Prime Ingredients for Any Potting Mix
Many years, my gardening season begins on my garage floor. That’s where I mix the potting soil that will nourish seedlings for the upcoming season’s garden and replace worn out soil around the roots of houseplants. Why do I make potting soil? Why does one bake bread?
There is no magic to making potting soil. When I first began gardening, I combed through book after book for direction, and ended up with a mind-boggling number of recipes. The air cleared when I realized what was needed in a potting soil, and what ingredients could fulfill these needs. A good potting soil needs to be able to hold plants up, to drain well but also be able to hold water, and to be able to feed plants. The key ingredients in my potting mix are: garden soil for fertility and bulk; perlite for drainage; and a mix of peat moss and compost for water retention.
Why not just dig up some good garden soil? Because a flower pot or whatever container a plant is growing in unavoidably creates “perched water table” at its bottom. Garden soil, even good garden soil, is so dense that it will wick too much water up from that perched water table. Waterlogging is apt to result, and waterlogged soil lacks air, which roots need in order to function. (More about perched water tables and lots of other stuff about soil, propagation, plant stresses, and more can be found in my book The Ever Curious Gardener: Using a Little Natural Science for a Much Better Garden.)
Coarse mineral aggregates — perlite, in my mix — make potting soils less dense, so water percolates more readily into the mix, through it, and out the bottom of the container. Other aggregates include vermiculite, sand, and calcined montmorillonite clay (aka kitty litter). I chose perlite because vermiculite breaks down with time and can contain asbestos. Sand is heavy, although this can be an effective counterbalance for top heavy cactii.
The peat moss and compost in my mix are organic materials that slurp up water like a sponge; plants can draw on this “water bank” between waterings. One peat to avoid is “peat humus,” a peat that is so decomposed that it has little water-holding capacity. Organic materials also buffers soil against drastic pH changes and cling to nutrients which are slowly re-released to plant roots. Otherwise these nutrients run out through the bottom of seedling flats and flower pots.
Peat is relatively devoid of nutrients but the compost provides a rich smorgasbord of nutrients. And I can brew it myself. Just letting piles of autumn leaves decompose for a couple of years produces “leaf mold,” which has roughly the same properties as compost.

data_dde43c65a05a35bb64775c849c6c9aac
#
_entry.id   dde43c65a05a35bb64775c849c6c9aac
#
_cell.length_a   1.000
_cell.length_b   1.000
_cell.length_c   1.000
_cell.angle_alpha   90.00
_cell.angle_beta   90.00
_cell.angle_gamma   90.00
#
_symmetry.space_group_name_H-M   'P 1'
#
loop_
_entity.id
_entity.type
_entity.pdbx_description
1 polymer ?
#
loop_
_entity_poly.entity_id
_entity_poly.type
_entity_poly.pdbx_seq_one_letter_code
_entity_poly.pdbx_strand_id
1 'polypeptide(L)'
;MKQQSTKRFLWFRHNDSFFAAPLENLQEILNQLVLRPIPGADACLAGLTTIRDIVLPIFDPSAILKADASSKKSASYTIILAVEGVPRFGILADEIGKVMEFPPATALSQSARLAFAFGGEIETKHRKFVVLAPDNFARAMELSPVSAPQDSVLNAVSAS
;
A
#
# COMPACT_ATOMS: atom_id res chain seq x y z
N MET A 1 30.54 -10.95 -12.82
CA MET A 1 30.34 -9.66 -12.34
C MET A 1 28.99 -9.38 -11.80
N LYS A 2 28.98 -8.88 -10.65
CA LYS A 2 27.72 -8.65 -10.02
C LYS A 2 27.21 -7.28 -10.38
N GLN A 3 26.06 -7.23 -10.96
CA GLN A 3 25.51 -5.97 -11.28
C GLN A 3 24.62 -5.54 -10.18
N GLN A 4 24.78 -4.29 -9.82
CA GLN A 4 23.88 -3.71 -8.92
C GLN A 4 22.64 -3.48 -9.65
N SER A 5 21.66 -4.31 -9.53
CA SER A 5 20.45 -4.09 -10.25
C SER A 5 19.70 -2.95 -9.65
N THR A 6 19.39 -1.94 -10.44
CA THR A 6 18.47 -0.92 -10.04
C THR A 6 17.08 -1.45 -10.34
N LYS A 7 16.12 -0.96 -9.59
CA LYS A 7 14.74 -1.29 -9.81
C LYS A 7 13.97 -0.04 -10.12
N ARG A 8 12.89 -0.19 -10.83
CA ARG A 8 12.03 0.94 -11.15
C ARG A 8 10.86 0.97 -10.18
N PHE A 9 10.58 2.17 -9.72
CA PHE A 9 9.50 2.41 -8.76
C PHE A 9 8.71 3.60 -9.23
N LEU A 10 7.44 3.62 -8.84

Potting soils made with garden soil and compost might need to be pasteurized to eliminate pests especially weeds. Too much heat should be avoided, however, because toxins which injure plants will form and beneficial organisms will be eliminated. When I am going to pasteurize, I do so only to the garden soil in the mix; my composts get to above 150°F all on their own.
To pasteurize potting soil, put it in a baking pan, bury a potato in it, and bake it in a medium oven. When the potato is baked, the soil is ready. Pasteurization is not absolutely necessary; I pasteurize to kill weed seeds.
What You Buy Isn’t . . .
Go out and buy a potting mix and, in all likelihood, that mix will be devoid of any real garden soil. You can mix up a so-called “soil-less” potting mix by sieving together equal volumes of peat moss and perlite. Since the mix has no garden soil or compost to supply nutrients, add 1/2 cup of dolomitic limestone, 2 tablespoons of bone meal, and 1/2 cup of soybean meal to each bushel of final mix. This mix has enough fertility for about a month and a half of growth without additional fertilizer.
I favor traditional potting mixes, which contain real garden soil. Real soil adds a certain amount of bulk to the mix, as well as a slew of nutrients and microorganisms. Real soil provides buffering capacity, which allows for some wiggle room in soil acidity.
The Magic Happens
I wrote early on, “There is no magic to making potting soil.” I could toy with ratios and make a potting mix from perlite plus compost, perlite plus compost plus garden soil, even straight compost, depending on the texture of the compost.
Going forward, I’m going to experiment with coir and/or PitMoss, both possible substitutes for peat moss, the harvest of which is environmentally questionable.
For my first batch of potting mix for this season, I’ll stick with my usual recipe. Step one is to give the garage floor a clean sweep. Then I pile up on the floor two gallons each of garden soil, peat moss, perlite, and compost. On top of the mound I sprinkle a cup of lime (except if I’ve sprinkled limestone on the compost piles as I build them), a half cup soybean, perhaps some kelp flakes.
This is a mixed bag of ingredients, but I reason that plants, just as humans, benefit from a varied diet. I slide my garden shovel underneath the pile and turn it over, working around the perimeter, until the whole mass is thoroughly mixed. I moisten it slightly if it seems dry. When all mixed, the potting soil gets rubbed through a 1/2″ sieve, 1/4” if it’s going to be home for seedlings.
I end by clicking click my heels together three times and reciting a few incantations to complete this brew that has worked its magic on my seedlings, houseplants, and potted fruits each season.